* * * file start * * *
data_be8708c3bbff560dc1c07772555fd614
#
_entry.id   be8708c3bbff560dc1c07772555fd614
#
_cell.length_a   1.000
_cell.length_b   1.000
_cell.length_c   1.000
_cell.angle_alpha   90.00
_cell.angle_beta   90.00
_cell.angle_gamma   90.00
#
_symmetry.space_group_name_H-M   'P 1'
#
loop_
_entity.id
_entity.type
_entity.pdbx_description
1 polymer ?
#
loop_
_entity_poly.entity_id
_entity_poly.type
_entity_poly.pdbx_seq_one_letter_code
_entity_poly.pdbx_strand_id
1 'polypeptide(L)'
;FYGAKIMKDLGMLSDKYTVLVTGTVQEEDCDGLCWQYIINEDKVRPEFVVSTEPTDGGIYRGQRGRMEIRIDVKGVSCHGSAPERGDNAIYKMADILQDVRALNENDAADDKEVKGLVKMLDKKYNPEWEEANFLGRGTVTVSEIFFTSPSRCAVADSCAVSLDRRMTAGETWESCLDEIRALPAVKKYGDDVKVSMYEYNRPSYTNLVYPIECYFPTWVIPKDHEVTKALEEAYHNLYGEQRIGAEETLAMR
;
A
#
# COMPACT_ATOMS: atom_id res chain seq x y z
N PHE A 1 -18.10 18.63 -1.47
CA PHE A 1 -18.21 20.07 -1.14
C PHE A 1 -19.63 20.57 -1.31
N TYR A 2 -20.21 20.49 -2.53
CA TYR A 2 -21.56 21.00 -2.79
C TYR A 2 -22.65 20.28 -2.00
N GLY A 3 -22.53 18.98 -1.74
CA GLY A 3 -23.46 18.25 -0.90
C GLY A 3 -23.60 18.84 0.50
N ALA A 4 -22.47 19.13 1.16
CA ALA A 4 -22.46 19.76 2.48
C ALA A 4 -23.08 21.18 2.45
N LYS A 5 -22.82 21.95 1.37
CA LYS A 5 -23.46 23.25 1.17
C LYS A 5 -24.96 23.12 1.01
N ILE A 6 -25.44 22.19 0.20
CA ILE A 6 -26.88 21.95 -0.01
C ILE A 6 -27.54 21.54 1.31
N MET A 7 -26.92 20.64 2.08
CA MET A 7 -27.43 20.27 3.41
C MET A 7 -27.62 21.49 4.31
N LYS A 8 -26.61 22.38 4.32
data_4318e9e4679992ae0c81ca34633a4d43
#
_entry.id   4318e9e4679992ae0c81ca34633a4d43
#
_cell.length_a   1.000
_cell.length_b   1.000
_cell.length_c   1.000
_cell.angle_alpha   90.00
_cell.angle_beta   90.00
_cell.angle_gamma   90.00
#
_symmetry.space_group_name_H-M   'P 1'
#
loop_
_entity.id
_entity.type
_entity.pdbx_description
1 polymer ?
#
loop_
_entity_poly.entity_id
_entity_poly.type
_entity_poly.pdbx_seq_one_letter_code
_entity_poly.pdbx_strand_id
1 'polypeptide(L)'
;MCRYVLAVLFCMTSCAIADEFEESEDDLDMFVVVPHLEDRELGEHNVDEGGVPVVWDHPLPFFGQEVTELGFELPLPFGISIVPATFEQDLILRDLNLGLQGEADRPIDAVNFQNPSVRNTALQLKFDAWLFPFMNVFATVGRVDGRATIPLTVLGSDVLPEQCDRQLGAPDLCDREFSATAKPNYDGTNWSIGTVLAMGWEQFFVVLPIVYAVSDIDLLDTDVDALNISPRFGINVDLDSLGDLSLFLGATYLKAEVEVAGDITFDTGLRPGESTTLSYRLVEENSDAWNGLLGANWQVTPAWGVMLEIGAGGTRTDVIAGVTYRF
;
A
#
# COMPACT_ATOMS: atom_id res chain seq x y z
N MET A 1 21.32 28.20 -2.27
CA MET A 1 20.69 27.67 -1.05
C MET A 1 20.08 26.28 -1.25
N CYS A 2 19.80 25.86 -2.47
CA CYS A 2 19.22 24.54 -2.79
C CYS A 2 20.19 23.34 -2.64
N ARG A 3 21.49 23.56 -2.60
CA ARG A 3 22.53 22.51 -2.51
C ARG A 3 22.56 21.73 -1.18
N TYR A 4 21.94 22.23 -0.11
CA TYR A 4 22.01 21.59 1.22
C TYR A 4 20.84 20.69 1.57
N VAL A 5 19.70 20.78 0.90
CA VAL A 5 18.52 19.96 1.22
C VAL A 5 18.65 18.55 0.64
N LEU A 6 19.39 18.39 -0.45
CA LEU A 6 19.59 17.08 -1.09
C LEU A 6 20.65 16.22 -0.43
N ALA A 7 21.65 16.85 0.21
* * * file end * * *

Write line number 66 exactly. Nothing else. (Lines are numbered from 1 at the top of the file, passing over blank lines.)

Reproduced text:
loop_